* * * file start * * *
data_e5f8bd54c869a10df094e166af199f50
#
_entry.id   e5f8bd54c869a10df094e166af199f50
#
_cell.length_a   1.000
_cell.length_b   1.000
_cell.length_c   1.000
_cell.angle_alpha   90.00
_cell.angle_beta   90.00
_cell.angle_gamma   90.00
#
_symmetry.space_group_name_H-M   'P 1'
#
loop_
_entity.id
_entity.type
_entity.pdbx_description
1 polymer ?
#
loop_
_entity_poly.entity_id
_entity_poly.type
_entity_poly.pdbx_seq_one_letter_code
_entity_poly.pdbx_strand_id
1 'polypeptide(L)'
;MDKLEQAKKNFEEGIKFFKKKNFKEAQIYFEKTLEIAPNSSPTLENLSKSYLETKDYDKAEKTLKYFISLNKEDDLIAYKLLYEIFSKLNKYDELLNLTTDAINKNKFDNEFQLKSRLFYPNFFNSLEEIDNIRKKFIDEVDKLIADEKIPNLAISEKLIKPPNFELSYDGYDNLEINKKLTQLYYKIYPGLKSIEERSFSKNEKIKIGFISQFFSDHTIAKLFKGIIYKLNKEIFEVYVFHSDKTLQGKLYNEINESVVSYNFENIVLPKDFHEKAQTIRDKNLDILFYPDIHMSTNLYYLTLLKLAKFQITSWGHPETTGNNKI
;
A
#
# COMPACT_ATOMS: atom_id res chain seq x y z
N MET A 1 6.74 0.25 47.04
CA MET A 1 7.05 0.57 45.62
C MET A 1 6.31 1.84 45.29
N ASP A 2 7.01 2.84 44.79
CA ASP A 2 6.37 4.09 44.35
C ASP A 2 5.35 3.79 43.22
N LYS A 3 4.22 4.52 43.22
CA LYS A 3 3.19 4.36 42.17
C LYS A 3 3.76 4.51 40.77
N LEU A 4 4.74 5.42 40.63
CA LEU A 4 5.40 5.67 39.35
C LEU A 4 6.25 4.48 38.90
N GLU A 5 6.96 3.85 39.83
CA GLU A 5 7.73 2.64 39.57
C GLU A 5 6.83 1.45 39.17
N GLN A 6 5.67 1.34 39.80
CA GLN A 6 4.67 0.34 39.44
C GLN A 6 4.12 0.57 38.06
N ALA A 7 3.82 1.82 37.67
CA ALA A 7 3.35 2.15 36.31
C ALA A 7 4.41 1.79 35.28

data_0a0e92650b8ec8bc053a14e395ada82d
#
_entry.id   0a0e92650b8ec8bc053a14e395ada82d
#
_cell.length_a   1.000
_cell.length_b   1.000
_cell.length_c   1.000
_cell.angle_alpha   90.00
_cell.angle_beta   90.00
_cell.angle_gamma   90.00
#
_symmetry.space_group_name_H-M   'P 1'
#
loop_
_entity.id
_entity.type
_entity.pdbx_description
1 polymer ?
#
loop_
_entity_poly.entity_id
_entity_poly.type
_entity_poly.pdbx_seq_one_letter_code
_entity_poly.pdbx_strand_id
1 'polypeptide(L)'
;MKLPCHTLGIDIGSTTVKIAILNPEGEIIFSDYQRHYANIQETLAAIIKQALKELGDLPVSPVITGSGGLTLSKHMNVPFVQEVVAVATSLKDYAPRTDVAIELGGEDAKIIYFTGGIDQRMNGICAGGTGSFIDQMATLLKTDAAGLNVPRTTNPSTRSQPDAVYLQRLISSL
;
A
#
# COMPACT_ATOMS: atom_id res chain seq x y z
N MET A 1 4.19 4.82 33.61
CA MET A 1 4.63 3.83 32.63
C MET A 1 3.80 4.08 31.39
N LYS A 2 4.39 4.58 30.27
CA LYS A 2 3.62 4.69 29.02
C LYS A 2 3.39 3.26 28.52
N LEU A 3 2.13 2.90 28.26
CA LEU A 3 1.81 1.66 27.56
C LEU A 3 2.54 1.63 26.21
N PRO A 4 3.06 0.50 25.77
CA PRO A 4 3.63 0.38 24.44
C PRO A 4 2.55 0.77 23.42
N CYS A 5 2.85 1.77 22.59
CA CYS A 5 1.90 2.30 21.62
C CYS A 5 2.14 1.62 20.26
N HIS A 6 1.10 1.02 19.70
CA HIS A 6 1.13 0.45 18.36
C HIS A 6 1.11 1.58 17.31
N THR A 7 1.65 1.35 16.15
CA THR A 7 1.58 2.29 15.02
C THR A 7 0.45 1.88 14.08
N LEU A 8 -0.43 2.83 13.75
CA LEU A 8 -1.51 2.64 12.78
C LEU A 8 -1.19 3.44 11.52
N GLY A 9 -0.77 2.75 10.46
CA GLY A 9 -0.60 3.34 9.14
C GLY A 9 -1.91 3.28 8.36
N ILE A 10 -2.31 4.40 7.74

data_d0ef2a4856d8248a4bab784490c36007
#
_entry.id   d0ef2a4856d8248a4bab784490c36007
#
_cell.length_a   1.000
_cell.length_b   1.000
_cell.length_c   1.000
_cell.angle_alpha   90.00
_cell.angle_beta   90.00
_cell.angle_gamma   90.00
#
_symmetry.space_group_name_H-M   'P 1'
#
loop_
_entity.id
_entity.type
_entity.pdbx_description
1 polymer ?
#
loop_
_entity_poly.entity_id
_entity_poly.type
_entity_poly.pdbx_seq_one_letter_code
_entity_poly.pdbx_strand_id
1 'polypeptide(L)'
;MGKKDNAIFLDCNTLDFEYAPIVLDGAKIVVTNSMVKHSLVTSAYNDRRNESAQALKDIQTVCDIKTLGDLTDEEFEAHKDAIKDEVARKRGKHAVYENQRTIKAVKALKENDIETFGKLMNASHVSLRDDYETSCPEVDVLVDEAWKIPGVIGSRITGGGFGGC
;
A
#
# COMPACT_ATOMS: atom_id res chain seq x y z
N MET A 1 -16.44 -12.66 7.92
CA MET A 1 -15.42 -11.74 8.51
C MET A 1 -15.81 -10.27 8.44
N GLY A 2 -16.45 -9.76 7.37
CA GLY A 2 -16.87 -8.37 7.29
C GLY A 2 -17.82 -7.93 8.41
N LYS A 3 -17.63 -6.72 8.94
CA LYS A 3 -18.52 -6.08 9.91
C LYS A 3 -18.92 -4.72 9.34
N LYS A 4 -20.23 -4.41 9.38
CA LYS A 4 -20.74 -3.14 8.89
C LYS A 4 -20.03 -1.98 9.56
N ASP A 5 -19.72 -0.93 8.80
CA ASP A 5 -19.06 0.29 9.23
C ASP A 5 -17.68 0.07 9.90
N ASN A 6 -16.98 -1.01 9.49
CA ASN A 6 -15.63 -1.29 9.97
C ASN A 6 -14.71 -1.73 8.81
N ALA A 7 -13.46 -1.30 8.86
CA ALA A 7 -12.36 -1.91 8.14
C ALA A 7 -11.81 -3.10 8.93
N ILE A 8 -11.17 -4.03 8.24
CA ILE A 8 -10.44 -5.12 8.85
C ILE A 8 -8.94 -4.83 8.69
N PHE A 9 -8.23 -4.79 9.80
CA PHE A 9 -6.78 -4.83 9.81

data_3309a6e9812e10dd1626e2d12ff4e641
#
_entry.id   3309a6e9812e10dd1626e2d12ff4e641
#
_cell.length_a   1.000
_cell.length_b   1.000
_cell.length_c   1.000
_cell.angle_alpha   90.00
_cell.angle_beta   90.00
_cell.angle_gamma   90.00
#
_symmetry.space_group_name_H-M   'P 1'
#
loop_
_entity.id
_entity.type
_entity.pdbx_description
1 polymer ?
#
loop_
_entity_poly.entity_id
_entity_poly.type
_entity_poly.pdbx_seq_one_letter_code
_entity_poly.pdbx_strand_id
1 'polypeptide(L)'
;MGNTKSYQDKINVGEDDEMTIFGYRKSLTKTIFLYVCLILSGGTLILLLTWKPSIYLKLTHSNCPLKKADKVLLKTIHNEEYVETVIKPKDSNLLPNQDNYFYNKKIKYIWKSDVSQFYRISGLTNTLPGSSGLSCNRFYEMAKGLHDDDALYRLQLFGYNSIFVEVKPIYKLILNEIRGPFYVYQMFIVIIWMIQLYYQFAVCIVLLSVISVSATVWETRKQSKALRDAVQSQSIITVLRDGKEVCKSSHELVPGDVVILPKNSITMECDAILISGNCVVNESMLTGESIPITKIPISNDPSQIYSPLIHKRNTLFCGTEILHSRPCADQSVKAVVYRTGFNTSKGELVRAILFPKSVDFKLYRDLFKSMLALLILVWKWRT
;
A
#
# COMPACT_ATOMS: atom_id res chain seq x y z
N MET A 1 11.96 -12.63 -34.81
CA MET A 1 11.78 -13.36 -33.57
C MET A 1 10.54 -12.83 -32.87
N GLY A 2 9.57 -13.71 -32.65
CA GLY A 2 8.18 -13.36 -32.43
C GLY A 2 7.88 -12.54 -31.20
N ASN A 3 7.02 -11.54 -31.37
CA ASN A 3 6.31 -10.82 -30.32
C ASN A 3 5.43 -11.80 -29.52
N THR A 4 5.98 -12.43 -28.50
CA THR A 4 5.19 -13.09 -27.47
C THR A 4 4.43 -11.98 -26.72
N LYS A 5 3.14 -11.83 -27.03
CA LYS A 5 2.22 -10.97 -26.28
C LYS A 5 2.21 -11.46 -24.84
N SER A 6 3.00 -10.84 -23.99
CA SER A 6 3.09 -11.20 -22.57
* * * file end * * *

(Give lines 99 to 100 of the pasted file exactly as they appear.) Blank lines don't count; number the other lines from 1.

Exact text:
C HIS A 6 1.11 1.58 17.31
N THR A 7 1.65 1.35 16.15